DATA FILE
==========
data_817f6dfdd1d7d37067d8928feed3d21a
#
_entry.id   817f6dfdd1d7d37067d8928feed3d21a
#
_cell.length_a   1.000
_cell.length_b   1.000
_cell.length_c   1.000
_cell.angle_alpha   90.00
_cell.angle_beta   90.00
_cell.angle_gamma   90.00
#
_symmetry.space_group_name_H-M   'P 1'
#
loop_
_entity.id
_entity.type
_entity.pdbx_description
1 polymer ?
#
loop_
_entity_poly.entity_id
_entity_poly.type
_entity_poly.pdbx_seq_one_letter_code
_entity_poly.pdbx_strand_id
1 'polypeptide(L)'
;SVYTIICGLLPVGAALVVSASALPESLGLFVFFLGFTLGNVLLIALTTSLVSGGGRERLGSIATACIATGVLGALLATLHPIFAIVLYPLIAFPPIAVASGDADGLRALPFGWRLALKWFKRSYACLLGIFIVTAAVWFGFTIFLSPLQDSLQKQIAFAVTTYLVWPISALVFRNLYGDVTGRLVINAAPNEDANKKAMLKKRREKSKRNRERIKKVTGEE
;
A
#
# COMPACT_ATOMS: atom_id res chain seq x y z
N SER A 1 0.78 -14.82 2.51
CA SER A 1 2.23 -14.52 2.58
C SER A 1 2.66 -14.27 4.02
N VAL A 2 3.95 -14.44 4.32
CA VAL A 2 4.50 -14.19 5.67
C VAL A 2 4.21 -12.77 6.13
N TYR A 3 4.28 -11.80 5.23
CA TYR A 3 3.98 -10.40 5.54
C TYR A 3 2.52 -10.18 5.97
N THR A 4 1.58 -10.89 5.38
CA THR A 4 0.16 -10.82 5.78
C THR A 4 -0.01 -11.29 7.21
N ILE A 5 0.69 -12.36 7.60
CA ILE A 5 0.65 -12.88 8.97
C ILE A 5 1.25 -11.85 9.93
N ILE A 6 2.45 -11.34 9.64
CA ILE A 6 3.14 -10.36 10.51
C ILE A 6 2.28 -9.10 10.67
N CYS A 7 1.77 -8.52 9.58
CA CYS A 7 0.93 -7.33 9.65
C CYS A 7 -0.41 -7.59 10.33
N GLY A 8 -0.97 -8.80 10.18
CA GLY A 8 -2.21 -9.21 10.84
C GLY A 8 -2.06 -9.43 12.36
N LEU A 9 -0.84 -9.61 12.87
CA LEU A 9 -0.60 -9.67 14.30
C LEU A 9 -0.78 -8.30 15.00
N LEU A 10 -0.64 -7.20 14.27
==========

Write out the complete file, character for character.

data_817f6dfdd1d7d37067d8928feed3d21a
#
_entry.id   817f6dfdd1d7d37067d8928feed3d21a
#
_cell.length_a   1.000
_cell.length_b   1.000
_cell.length_c   1.000
_cell.angle_alpha   90.00
_cell.angle_beta   90.00
_cell.angle_gamma   90.00
#
_symmetry.space_group_name_H-M   'P 1'
#
loop_
_entity.id
_entity.type
_entity.pdbx_description
1 polymer ?
#
loop_
_entity_poly.entity_id
_entity_poly.type
_entity_poly.pdbx_seq_one_letter_code
_entity_poly.pdbx_strand_id
1 'polypeptide(L)'
;SVYTIICGLLPVGAALVVSASALPESLGLFVFFLGFTLGNVLLIALTTSLVSGGGRERLGSIATACIATGVLGALLATLHPIFAIVLYPLIAFPPIAVASGDADGLRALPFGWRLALKWFKRSYACLLGIFIVTAAVWFGFTIFLSPLQDSLQKQIAFAVTTYLVWPISALVFRNLYGDVTGRLVINAAPNEDANKKAMLKKRREKSKRNRERIKKVTGEE
;
A
#
# COMPACT_ATOMS: atom_id res chain seq x y z
N SER A 1 0.78 -14.82 2.51
CA SER A 1 2.23 -14.52 2.58
C SER A 1 2.66 -14.27 4.02
N VAL A 2 3.95 -14.44 4.32
CA VAL A 2 4.50 -14.19 5.67
C VAL A 2 4.21 -12.77 6.13
N TYR A 3 4.28 -11.80 5.23
CA TYR A 3 3.98 -10.40 5.54
C TYR A 3 2.52 -10.18 5.97
N THR A 4 1.58 -10.89 5.38
CA THR A 4 0.16 -10.82 5.78
C THR A 4 -0.01 -11.29 7.21
N ILE A 5 0.69 -12.36 7.60
CA ILE A 5 0.65 -12.88 8.97
C ILE A 5 1.25 -11.85 9.93
N ILE A 6 2.45 -11.34 9.64
CA ILE A 6 3.14 -10.36 10.51
C ILE A 6 2.28 -9.10 10.67
N CYS A 7 1.77 -8.52 9.58
CA CYS A 7 0.93 -7.33 9.65
C CYS A 7 -0.41 -7.59 10.33
N GLY A 8 -0.97 -8.80 10.18
CA GLY A 8 -2.21 -9.21 10.84
C GLY A 8 -2.06 -9.43 12.36
N LEU A 9 -0.84 -9.61 12.87
CA LEU A 9 -0.60 -9.67 14.30
C LEU A 9 -0.78 -8.30 15.00
N LEU A 10 -0.64 -7.20 14.27